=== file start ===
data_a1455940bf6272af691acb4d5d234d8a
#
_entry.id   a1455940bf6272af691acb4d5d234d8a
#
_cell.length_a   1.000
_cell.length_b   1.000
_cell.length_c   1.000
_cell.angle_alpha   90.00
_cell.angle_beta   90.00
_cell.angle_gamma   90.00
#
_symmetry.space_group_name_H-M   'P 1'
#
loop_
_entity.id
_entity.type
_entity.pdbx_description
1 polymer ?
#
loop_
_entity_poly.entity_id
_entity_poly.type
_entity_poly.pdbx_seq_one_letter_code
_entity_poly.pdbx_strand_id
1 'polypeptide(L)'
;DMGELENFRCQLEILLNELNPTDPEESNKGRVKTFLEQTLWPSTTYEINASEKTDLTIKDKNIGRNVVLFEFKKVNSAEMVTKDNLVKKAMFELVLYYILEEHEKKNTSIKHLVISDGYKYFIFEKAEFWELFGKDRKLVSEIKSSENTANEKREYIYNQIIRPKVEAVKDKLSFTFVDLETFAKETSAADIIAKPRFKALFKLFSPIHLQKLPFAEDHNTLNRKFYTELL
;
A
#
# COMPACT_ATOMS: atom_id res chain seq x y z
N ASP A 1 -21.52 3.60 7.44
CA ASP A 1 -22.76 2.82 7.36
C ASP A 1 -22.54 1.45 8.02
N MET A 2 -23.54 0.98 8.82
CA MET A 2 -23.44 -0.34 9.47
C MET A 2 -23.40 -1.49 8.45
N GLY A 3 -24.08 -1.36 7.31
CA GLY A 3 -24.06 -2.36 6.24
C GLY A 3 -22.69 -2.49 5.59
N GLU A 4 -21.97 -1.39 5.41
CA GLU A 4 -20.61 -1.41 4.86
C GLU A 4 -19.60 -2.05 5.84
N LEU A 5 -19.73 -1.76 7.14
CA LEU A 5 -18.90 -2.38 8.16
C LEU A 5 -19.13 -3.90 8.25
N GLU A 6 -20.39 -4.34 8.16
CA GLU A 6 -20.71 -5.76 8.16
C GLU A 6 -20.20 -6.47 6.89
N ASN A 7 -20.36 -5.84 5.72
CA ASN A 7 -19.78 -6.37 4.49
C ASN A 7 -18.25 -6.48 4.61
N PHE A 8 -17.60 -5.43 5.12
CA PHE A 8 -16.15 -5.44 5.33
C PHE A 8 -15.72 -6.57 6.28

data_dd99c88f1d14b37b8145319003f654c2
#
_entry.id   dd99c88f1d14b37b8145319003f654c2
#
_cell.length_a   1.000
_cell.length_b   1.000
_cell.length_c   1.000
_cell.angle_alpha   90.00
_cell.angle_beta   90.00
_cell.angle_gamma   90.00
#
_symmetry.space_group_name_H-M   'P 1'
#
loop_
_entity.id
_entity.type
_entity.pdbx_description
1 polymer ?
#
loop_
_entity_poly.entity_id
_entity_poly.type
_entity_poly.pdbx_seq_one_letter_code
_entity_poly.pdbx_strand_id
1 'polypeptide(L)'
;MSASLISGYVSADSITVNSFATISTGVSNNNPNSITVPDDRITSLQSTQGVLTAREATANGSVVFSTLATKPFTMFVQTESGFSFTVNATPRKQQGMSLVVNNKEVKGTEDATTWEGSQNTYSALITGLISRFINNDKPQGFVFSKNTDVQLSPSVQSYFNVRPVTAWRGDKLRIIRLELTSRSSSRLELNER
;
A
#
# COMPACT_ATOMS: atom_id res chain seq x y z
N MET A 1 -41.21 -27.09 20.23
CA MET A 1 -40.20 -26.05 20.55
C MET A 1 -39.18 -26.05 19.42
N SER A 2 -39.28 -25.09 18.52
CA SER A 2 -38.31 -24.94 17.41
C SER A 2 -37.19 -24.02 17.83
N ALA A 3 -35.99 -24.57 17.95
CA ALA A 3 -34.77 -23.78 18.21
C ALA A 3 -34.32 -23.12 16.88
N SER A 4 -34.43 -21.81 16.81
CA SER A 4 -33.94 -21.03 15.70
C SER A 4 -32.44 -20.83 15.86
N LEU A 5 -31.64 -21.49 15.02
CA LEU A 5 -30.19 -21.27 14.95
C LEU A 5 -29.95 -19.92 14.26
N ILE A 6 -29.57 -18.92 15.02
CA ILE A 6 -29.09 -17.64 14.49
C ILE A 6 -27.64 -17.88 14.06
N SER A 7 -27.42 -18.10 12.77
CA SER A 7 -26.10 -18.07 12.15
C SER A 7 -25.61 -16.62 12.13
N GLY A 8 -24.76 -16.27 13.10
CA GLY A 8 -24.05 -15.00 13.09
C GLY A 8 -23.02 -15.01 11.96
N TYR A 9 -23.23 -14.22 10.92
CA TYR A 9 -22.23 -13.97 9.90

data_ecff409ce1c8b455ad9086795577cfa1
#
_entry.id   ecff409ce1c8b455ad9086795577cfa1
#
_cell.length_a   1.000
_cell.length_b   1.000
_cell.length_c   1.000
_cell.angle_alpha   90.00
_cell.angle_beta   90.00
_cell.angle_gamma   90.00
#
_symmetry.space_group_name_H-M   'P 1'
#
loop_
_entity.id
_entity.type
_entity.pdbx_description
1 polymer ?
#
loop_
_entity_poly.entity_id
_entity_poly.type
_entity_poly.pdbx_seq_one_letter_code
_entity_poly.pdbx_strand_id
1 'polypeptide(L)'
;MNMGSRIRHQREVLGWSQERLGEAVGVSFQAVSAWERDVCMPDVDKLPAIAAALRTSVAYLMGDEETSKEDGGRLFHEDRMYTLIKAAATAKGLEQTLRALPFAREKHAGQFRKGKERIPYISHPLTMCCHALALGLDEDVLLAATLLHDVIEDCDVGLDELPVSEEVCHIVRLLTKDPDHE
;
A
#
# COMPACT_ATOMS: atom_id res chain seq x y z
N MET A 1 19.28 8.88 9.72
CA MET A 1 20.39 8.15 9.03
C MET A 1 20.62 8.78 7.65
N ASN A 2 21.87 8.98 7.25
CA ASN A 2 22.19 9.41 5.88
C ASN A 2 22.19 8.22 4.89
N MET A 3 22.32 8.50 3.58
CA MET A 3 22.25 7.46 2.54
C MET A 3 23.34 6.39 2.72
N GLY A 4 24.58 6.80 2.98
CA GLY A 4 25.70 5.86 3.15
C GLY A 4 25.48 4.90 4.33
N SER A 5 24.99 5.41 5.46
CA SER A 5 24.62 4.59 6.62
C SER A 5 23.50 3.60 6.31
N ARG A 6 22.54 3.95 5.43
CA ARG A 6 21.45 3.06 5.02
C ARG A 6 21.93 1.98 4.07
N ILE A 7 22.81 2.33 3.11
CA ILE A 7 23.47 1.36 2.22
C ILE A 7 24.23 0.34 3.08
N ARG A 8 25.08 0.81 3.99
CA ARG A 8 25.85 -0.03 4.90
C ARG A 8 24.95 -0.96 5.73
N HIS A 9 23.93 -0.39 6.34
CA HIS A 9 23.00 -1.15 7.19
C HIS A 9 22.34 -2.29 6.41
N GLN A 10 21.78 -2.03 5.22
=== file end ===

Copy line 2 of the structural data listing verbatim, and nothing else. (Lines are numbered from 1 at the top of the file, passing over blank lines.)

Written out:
#